Ask the Doctors: Bondage and Tingling Hands

Dear Good Vibes:

I’m new to bondage. After a particularly long and intense session this last Saturday, my hands were tingly and numb. I moved them around and they felt better, so I didn’t think anything of it, and didn’t tell my “top”, who had shown me such a fantastic time, that there was any problem.

It’s been 72 hours now, and the outside of my left thumb is still mostly numb, as is a patch on my right hand. I posted to a forum on kink, and people said that that was a bad sign, could be permanent, and that I needed to see a doctor right away.

I have full dexterity, range of motion, and strength. Even after working out at the gym, the numbness continues. I’ve read about neuropathy online, but it doesn’t help much.

My guess is that the doc would explain what nerve damage is, give me a time-line for when, if not better, it will probably be permanent, recommend soaking it in cold water then hot water to jump-start circulation, and then send me on my way. If this is true, you could tell me these things and I could save the money.

So what do you think? Is this a cause for great concern, and is there anything simple that I can do?

Since this is a medical question, I checked in with Dr. Robert Lawrence, a long-time supporter and friend of GV. According to him, when extremities tingle, you’re risking nerve damage. So if that happens, you need to stop what you’re doing and reset the tension on the bondage. Tingling and numbness can also become cumulative, as in carpal tunnel syndrome.

The fact that both of your hands have numb areas is also a concern. When both sides have tingling or numbness, it can be a sign of an injury to the spine, which can show up in the extremities (at the other end of the nerve). If your head was bent forward or back for an extended time, that could be the cause of the problem. If that’s the case, get checked out by a doctor.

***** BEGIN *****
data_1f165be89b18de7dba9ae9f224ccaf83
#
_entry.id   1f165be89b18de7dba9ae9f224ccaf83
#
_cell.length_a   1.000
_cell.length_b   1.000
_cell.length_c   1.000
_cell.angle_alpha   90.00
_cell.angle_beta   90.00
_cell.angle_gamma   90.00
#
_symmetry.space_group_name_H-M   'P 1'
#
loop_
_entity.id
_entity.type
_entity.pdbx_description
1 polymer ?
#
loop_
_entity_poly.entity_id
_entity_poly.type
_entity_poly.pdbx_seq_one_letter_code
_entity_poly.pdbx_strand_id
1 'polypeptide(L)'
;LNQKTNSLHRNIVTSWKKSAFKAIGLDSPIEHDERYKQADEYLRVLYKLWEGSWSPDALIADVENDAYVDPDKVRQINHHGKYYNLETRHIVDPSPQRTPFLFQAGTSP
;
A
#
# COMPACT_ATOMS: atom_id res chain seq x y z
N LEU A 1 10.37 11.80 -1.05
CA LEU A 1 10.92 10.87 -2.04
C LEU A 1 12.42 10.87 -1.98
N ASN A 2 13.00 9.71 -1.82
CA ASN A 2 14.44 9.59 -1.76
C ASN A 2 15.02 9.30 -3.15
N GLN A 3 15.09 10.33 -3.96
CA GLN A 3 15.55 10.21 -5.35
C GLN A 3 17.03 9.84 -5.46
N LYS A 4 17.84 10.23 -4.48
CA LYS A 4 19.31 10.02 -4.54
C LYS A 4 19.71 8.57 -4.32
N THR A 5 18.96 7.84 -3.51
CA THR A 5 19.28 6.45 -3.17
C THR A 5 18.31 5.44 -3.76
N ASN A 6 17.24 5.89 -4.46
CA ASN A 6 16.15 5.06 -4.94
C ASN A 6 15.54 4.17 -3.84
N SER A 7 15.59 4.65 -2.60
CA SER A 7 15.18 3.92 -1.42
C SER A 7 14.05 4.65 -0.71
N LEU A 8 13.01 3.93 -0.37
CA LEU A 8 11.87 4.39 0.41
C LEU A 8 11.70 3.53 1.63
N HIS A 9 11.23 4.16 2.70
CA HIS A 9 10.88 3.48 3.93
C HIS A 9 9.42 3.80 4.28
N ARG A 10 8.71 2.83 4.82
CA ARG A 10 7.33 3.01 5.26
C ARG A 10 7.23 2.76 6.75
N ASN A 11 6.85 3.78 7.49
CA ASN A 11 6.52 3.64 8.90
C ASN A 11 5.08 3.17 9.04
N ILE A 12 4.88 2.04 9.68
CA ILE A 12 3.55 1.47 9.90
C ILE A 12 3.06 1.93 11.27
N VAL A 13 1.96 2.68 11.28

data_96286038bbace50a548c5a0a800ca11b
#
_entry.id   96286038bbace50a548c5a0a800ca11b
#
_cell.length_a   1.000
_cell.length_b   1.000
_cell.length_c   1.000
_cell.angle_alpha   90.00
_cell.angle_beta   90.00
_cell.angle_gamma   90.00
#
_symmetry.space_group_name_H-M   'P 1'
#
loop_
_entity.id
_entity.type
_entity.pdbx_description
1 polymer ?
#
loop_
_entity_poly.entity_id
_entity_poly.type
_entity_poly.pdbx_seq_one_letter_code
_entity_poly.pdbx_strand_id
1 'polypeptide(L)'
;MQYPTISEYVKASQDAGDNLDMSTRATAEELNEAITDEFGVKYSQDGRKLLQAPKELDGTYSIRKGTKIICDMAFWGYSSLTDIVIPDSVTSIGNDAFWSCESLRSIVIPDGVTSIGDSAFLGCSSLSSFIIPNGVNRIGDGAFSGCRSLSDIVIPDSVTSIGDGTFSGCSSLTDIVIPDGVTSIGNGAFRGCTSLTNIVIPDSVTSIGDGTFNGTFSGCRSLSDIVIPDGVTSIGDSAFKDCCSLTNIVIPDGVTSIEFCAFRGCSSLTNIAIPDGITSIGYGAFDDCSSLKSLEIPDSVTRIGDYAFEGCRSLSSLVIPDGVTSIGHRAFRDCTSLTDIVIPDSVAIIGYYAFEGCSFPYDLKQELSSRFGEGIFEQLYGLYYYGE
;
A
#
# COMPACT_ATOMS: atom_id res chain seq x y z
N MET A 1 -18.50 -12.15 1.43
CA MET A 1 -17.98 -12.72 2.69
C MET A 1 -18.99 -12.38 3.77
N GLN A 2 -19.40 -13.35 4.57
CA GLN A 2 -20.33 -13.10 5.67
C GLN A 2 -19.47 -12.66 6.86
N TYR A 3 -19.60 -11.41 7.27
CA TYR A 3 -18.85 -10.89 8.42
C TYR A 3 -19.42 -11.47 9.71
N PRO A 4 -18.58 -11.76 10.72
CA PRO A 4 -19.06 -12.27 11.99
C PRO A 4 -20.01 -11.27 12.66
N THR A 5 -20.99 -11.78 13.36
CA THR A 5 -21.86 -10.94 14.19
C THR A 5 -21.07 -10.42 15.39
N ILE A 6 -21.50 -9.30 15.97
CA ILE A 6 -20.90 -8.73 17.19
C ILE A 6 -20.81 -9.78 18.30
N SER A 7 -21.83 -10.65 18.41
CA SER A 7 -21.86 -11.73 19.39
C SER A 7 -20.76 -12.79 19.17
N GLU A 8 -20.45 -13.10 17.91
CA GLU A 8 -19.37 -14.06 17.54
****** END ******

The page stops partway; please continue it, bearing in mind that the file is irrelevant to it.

However, what you’re experiencing could certainly be caused by tight wrist or upper arm bondage affecting the radial nerve. Once the nerve is damaged, it could easily be further damaged by the same activity, so you’ll need to be careful. It’s probably a good idea to find other ways to have fun, at least until your hands are better. Healing time can vary a lot- nerves take a while to recover and some injuries never fully heal.

It’s hard for me to give you specific advice about how to proceed, and that’s not just because I have a PhD, not an MD. Without knowing more about the exact injury, it’s hard to say what you could do. I’d suggest getting evaluated by a doctor or a chiropractor so you can figure out what to do.

For future reference (and for other readers), unpadded restraints and handcuffs are notoriously likely to cause these sorts of problems, which is why GV doesn’t carry them. It’s also important for the top to check and see how circulation in hands and feet are doing. Folks who are interested in bondage can check out our bondage how-to books. Our workshop program often includes classes on bondage, too.


We’re dedicated to getting you the information you need about sex, pleasure and your health. If you have any questions, please email our staff experts, Dr. Carol Queen and Dr. Charlie Glickman, at education@goodvibes.com! For product-related questions, please email or call our customer service staff at customerservice@goodvibes.com.

 

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Dr. Charlie Glickman

Charlie Glickman is the Education Program Manager at Good Vibrations. He also writes, blogs, teaches workshops and university courses, presents at conferences, and trains sexuality educators. He’s certified by the American Association of Sexuality Educators, Counselors, and Therapists, and loves geeking out about sex, relationships, sex-positivity, love and shame, communities of erotic affiliation, and sexual practices and techniques of all varieties. Follow him online, on Twitter at @charlieglickman, or on Facebook.

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